Christopher Sanders’ movie rendition of Jack London’s short adventure novel “The Call of the Wild” debuted in theaters on Friday, Feb. 31. The novel tells the story of Buck, a crossbreed dog from a luxurious home in California who becomes captured and thrown into the harsh and unforgiving land of 1890s Alaska amidst the Klondike Gold Rush.
Unfortunately, even with Hollywood icon Harrison Ford starring in this movie, it is unequivocally terrible and boring to watch. The creators of this film essentially took one of the most horrendous, filthy and uncomfortable places in the world at the time and made it look like paradise. Everything in this film is so incredibly babied down that anything that carried meaning in the book is completely lacking on screen.
To get this out of the way, this will not simply be a review. It will be a combination of a review and a deep dive into the disgrace of a piece of art in its translation to the big screen.
Why they chose to make this a PG movie is beyond me. The book it is based upon contains numerous gruesome and violent scenes of man versus dog and often dog versus dog. Those scenes of biting and tearing and killing draw the reader in and creates tension. In addition, it paints a bigger picture of what Jack London deemed the true nature of the wild. But, because they felt it necessary to make any movie containing a dog a kids’ movie, absolutely no blood or semblance of pain is shown.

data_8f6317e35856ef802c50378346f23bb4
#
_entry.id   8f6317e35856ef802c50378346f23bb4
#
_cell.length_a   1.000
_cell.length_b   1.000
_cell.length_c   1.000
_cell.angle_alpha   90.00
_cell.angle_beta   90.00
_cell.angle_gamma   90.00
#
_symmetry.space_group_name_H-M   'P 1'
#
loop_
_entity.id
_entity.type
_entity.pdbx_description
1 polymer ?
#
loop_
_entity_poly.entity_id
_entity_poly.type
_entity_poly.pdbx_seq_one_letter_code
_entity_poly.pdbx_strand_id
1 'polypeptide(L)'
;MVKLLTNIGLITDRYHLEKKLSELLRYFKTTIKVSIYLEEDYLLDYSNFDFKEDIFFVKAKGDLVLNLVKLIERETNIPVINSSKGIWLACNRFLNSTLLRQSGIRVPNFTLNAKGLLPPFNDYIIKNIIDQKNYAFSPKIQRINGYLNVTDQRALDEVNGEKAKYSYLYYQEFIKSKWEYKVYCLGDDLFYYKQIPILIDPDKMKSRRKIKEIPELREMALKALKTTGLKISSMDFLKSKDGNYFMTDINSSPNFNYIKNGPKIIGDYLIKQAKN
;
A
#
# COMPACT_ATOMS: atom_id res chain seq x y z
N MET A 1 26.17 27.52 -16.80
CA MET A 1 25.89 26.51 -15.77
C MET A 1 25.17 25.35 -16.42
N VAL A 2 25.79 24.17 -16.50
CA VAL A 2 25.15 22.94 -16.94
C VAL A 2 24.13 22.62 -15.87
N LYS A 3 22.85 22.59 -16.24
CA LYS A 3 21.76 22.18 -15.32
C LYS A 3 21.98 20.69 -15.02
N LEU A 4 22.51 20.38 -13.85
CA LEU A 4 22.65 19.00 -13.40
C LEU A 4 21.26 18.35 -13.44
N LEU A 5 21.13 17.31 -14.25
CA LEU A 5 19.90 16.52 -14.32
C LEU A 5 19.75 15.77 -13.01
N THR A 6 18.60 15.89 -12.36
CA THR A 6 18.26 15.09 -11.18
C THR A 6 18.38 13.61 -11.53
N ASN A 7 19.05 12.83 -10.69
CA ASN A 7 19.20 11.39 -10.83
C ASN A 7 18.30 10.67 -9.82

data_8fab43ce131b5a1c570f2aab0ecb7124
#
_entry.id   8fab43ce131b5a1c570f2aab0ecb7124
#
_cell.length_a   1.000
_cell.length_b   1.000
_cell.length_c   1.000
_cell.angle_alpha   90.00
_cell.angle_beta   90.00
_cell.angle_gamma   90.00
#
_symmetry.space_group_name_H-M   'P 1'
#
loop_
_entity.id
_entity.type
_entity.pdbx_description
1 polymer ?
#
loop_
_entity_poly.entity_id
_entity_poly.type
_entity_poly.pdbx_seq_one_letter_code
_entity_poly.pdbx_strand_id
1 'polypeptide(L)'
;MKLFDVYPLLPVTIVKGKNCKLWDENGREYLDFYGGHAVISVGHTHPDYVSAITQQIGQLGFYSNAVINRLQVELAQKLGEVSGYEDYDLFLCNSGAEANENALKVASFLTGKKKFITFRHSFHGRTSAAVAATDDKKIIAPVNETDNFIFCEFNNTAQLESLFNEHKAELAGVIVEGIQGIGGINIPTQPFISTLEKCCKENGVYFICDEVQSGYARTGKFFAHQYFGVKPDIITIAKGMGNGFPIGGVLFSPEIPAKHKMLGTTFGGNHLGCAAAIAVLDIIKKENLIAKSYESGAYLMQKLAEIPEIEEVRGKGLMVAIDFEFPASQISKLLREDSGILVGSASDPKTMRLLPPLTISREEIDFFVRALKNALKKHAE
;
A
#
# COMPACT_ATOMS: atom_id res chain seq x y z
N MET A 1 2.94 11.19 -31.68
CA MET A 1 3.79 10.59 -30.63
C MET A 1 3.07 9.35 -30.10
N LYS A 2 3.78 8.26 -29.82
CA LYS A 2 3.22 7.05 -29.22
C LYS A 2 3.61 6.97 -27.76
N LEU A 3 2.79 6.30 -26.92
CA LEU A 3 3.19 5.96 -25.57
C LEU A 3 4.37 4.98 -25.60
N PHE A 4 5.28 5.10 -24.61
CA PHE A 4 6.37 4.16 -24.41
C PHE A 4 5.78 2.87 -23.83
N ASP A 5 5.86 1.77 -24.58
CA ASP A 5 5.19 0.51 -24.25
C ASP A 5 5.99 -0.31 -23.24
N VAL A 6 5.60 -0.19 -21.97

For example, a key part of the novel is when Buck is beaten into submission after being captured. Every time he rebels against the man with the club, he is struck down again. It goes on and on, wearing him down until he learns what London called “the law of club and fang.” In the movie, however, he is hit once (it does not actually show him being hit; it is only displayed in a shadow on the wall), and the scene is over. Why completely ignore what made a moment of the novel so powerful to begin with? Oh right, because it’s a kids’ movie. I could name about three other occurrences where important scenes are either censored or altogether left out.
All the actors and actresses, including Harrison Ford, do a mediocre job, considering what they had to work with. Every line of dialogue is the most cheesy and by the books nonsense you could come up with.
Every character treats Buck like a real person, and everything Buck does in response makes it appear as though he actually understands a word anyone says.
The CGI of Buck himself is a nightmare, consistently taking away any impact the movie may have had due to how goofy he looks. The stock happy, sad and dramatic music are all here, and it’s all corny.
One thing the movie accomplished lies in the visual department, as most of the set pieces were quite beautiful.
The only people who I see liking this movie are children below the age of six and senior citizens who will enjoy anything with Harrison Ford in it.
I would use your money to buy the book instead of a ticket to this infantile disgrace of a film.
There is a difference between not doing a work of art justice and tarnishing its memory completely. This movie does the latter. Through its awful use of CGI animals, avoidance of realistic and harsh moments and a total lack of qualities that would make any movie watchable like good acting or intriguing dialogue, this film solidifies itself as a disgrace to the novel. I have no doubt Jack London is rolling over in his grave.
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